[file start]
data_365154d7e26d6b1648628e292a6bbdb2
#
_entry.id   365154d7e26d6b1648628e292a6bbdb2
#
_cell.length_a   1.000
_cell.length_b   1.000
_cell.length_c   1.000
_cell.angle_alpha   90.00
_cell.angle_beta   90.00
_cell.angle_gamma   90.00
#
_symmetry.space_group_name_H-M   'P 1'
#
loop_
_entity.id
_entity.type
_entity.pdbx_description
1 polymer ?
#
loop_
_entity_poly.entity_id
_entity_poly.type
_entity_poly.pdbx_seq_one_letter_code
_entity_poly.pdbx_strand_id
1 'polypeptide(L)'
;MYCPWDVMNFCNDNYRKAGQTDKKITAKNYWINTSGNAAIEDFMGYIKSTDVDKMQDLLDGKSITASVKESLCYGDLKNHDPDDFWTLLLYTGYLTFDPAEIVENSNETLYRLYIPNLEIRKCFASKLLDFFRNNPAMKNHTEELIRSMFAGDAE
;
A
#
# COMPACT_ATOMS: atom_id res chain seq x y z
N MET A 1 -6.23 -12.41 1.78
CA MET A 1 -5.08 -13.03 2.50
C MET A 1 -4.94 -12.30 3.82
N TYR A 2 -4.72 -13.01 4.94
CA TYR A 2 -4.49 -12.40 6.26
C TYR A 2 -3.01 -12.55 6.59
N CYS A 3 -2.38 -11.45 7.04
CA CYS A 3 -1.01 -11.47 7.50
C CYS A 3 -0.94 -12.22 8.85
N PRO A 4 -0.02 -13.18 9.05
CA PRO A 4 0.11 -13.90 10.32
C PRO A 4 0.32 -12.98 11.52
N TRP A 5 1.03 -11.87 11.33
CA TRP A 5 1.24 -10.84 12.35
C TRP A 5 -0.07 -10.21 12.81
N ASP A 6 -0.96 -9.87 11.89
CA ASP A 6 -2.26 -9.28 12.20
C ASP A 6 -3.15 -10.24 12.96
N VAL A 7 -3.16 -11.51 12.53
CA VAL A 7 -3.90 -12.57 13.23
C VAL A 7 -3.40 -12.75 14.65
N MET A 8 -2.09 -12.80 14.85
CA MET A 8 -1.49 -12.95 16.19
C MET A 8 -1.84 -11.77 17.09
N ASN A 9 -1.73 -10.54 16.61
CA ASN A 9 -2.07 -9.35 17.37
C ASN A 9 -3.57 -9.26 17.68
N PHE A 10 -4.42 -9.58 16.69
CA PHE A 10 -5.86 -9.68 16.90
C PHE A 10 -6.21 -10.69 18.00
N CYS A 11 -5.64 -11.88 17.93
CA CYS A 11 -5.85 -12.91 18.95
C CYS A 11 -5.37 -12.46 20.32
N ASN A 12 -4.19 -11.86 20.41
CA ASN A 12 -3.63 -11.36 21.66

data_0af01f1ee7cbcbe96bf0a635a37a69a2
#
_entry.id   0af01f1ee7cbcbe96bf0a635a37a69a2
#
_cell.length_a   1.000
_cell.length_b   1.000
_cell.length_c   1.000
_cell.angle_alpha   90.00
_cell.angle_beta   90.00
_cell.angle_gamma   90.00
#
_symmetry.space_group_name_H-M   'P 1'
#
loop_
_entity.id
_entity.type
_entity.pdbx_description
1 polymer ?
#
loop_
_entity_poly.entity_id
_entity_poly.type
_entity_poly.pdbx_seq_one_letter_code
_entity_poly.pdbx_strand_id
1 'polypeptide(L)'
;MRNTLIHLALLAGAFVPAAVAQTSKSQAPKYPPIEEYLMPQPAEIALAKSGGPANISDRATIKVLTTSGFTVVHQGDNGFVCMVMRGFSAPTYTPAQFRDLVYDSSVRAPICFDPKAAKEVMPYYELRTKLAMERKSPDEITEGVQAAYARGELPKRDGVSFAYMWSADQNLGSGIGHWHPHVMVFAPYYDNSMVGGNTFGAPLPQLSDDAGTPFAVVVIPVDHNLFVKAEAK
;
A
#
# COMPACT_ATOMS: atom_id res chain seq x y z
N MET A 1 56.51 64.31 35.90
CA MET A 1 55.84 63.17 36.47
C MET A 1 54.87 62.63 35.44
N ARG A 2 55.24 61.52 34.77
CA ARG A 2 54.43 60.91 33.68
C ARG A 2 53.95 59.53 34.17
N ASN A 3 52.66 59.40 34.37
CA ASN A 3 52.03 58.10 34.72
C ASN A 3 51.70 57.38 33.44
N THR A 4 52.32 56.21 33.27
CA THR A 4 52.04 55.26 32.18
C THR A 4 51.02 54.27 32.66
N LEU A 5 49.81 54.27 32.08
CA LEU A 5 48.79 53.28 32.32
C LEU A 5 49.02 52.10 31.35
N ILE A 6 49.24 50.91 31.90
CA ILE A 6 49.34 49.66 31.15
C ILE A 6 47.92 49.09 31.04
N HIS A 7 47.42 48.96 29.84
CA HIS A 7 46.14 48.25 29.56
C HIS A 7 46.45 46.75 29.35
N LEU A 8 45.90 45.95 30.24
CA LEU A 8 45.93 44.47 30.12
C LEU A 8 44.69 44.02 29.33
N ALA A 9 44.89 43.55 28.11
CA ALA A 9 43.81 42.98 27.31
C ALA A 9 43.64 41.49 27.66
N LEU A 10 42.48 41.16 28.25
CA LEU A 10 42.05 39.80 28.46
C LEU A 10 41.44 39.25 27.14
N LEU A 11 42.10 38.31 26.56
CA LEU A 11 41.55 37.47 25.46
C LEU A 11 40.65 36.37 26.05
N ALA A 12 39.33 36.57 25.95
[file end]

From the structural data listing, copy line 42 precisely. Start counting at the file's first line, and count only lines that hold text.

C PRO A 4 0.32 -12.98 11.52